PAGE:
IMPROVED STREAMING RESIDUALS
The WGA fought hard and secured what the AMPTP dubbed a “success-based bonus” for made-for-streaming TV programs and movies. The paltry residual fees that writers receive from streaming platforms was one of the animating forces for the walkout.
The new formula pays writers a bonus for original TV shows and movies that are broad-based hits for subscription-based platforms such as Netflix, Amazon Prime Video, Apple TV+, Max, Hulu and other streamers. The bonus covers high-budget, made-for-streaming titles. Most original series on major streamers meet the high-budget threshold. But the emphasis on made-for-streaming titles means that older series that were originally produced for non-streaming platforms — i.e. the USA Network drama “Suits” that has recently been a popular binge watch for Netflix users — would not qualify for the bonus.
For made-for-streaming titles that are viewed by 20% or more of the service’s domestic subscribers in the first 90 days of release, or the first 90 days of any subsequent year that the title is on the platform, writers will receive a bonus ranging from $9,000-$16,400 for a TV episodes and $40,500 for a feature film with a budget over $30 million. This bonus structure takes effect for titles released after Jan. 1, 2024.
The bonuses are equal to 50% of the fixed domestic and foreign residual even though the viewership threshold is only based on U.S. subscribers. The focus on engagement across a service’s subscriber base was a solution that allowed for an apples-to-apples comparison for a smaller platform like Apple TV+ compared to Netflix with its more than 76 million subscribers in the U.S. and Canada.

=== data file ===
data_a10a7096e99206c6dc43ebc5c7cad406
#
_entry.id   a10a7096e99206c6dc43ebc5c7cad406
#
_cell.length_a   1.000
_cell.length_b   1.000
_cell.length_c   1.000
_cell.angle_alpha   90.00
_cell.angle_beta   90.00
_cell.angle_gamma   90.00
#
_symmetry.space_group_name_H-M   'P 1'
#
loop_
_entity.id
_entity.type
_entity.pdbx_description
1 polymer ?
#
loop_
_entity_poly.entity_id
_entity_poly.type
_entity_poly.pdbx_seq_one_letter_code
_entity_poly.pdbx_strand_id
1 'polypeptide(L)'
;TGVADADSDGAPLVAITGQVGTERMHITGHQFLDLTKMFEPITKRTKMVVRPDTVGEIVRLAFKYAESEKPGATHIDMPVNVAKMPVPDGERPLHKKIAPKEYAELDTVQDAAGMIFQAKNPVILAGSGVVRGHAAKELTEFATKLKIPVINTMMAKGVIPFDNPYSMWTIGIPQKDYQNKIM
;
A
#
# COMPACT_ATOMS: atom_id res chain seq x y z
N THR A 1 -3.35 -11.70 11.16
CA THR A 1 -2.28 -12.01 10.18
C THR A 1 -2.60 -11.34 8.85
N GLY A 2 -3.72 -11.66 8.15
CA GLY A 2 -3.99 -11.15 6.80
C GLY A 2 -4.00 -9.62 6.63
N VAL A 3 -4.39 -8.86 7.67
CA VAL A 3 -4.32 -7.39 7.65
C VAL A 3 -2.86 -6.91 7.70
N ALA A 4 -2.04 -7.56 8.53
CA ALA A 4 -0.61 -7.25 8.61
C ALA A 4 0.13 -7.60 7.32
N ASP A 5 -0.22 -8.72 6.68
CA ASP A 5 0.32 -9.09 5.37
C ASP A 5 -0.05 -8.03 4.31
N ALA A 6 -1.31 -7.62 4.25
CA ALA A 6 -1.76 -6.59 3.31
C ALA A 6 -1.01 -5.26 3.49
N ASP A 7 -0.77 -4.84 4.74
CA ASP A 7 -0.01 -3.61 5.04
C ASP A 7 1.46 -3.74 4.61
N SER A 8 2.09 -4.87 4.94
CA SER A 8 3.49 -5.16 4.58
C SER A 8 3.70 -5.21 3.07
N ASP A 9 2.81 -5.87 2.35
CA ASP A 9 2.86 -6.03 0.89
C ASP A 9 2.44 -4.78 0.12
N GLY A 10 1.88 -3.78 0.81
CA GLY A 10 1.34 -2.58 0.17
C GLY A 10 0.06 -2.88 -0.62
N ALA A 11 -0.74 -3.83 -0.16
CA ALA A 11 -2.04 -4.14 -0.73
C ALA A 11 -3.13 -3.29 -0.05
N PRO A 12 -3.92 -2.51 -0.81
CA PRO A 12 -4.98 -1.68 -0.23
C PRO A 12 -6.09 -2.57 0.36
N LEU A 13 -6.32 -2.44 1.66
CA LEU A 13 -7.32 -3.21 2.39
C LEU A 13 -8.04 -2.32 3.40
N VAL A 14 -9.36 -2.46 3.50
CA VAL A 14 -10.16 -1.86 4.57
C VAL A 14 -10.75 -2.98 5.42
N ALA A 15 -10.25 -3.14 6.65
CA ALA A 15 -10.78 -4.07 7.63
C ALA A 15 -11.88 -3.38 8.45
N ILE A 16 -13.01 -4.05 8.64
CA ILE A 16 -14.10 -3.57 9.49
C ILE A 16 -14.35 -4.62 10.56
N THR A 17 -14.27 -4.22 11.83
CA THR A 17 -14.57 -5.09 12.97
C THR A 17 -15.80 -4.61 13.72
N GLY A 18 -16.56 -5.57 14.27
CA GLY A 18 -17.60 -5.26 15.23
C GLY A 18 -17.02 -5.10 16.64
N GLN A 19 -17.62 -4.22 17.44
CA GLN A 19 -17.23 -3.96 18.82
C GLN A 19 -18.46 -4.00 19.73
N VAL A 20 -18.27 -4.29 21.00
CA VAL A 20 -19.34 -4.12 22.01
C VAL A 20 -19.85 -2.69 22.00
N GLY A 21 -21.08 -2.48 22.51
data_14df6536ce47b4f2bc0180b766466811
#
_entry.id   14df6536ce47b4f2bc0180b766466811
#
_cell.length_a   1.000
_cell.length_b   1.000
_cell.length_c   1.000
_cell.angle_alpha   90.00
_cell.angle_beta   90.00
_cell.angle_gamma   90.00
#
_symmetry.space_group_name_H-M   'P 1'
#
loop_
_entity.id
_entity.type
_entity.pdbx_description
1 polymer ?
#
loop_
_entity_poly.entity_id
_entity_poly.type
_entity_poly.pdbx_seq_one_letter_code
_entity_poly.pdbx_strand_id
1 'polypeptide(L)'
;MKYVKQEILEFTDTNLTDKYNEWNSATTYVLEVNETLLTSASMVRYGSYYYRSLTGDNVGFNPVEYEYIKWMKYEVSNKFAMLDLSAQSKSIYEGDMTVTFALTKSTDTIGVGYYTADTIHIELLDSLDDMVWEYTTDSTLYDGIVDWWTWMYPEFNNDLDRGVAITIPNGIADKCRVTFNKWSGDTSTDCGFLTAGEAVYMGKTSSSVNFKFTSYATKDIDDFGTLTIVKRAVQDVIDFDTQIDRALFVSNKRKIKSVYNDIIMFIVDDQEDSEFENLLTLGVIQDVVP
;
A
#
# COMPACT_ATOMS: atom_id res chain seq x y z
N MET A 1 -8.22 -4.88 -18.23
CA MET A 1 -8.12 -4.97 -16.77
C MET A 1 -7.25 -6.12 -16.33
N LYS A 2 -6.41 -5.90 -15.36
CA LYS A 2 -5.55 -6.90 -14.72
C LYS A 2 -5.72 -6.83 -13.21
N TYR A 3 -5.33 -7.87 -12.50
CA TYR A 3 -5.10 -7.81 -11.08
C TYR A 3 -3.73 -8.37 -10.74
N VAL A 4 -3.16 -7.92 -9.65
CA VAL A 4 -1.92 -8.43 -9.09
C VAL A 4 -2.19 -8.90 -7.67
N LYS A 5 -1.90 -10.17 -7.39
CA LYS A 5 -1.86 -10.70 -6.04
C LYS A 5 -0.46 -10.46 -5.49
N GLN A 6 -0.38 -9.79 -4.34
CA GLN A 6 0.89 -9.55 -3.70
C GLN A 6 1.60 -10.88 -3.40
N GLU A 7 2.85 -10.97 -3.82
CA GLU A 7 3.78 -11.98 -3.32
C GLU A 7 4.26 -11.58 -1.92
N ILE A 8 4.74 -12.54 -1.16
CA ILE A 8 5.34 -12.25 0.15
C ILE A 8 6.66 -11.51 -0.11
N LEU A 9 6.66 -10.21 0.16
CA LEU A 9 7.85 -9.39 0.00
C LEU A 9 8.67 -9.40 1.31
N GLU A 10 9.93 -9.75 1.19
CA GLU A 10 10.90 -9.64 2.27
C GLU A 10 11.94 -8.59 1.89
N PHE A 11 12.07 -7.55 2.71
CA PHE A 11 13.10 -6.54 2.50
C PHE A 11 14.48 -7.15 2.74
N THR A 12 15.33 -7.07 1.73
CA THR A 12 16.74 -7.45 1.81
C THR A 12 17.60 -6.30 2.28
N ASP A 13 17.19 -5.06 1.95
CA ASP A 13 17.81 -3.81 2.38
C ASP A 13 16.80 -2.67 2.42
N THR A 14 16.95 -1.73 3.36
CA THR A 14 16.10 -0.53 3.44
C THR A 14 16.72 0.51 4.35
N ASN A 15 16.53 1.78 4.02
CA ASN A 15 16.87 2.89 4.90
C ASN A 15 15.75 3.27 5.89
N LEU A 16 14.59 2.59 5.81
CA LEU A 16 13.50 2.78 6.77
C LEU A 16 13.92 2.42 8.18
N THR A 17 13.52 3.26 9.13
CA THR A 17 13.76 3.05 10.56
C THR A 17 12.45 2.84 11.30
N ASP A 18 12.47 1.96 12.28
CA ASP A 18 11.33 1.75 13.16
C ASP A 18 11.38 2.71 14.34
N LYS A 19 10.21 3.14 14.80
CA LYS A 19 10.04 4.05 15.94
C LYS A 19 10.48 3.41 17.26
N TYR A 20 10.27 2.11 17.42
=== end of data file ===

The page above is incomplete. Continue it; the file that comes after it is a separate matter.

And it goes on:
As expected, the WGA also will see a big hike in foreign streaming residuals coming under the new contract, similar to the terms baked in to the Directors Guild of America’s contract that was set in May. The foreign residual calculation is expected to yield a 76% increase in foreign residual payments over three years for the streamers with the largest global subscriber bases over three years. The WGA said Netflix’s foreign residual payments for an hourlong episode of TV will climb to $32,830 over a three-year time frame compared to $18,684 at present.
The WGA wrangled guardrails around the use of generative AI in the creative process, including a provision that gives the guild itself the power to challenge the use of writers’ existing work to train AI software programs. “AI-generated material can’t be used to undermine a writer’s credit or separated rights,” the contract language states.
Per the guild:
AI can’t write or rewrite literary material, and AI-generated material will not be considered source material under the MBA, meaning that AI-generated material can’t be used to undermine a writer’s credit or separated rights.